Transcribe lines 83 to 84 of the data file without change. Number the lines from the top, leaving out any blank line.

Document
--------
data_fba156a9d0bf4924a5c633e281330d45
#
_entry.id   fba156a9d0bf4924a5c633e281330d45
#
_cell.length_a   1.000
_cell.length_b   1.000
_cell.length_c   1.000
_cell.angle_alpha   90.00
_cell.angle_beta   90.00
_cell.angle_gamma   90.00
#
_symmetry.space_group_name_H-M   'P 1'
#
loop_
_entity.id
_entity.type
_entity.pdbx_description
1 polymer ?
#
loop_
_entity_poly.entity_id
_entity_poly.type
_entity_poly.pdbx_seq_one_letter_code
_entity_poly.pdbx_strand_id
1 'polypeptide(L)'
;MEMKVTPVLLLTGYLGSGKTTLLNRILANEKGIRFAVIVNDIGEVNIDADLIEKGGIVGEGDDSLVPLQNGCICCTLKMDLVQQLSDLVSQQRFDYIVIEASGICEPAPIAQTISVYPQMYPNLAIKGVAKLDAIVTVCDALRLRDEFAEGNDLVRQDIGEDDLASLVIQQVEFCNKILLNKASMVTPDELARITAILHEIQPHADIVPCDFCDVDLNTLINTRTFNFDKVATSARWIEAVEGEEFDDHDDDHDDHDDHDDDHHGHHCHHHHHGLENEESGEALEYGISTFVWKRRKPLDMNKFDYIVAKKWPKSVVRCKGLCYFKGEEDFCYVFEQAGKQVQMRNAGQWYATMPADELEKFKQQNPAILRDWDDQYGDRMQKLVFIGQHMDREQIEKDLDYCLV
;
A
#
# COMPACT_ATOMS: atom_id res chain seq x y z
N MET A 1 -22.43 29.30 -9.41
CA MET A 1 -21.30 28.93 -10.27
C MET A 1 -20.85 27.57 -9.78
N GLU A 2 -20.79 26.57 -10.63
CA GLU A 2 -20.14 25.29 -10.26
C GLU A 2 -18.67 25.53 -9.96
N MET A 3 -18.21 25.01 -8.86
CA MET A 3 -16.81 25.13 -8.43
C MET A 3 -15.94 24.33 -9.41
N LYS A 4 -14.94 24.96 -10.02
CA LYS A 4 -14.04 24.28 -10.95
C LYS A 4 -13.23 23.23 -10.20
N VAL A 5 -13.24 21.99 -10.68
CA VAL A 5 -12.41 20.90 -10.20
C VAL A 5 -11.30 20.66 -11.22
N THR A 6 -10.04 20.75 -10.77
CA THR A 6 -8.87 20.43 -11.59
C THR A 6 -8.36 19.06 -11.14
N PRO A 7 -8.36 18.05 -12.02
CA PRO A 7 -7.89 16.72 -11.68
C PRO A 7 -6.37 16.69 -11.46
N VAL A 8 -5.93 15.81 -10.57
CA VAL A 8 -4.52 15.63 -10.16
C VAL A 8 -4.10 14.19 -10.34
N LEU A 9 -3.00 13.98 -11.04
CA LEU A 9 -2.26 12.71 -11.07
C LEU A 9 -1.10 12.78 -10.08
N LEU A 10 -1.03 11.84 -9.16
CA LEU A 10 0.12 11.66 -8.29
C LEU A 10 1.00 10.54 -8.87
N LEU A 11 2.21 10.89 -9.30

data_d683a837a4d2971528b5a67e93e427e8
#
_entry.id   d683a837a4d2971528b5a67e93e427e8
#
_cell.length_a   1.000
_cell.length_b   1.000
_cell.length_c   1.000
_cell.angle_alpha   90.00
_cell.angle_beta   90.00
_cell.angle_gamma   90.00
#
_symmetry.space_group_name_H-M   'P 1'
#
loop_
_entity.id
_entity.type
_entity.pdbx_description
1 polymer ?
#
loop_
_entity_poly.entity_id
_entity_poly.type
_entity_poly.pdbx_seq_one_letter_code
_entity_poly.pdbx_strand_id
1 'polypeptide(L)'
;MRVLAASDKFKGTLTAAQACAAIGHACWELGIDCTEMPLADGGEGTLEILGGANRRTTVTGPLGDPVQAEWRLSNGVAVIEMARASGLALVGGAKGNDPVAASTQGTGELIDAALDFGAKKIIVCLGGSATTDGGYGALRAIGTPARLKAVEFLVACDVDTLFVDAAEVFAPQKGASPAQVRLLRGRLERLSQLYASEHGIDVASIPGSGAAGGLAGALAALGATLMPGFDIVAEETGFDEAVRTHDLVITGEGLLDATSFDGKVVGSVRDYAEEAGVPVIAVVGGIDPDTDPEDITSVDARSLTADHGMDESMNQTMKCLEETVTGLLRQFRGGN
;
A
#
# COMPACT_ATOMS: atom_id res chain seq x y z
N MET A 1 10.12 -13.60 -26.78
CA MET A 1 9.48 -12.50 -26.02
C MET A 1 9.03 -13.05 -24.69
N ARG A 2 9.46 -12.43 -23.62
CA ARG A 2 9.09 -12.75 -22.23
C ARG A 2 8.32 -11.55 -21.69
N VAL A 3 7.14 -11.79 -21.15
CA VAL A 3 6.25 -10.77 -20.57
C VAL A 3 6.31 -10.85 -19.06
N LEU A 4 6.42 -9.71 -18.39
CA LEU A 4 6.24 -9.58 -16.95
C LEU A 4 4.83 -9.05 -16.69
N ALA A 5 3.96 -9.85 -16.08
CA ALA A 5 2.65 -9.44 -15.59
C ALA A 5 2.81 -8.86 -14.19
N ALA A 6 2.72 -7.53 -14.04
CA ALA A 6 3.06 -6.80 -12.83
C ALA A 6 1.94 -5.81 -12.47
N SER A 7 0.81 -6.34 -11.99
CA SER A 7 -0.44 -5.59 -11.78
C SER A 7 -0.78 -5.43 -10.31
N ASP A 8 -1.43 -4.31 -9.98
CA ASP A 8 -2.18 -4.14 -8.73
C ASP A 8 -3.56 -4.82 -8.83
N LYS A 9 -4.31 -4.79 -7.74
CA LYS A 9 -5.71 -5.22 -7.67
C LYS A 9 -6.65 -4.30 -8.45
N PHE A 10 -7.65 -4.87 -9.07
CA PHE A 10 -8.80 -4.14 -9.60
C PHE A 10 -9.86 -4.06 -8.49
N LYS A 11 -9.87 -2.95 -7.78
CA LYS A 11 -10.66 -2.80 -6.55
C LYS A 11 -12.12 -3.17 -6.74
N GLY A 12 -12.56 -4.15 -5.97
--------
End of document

_entity_poly.type
_entity_poly.pdbx_seq_one_letter_code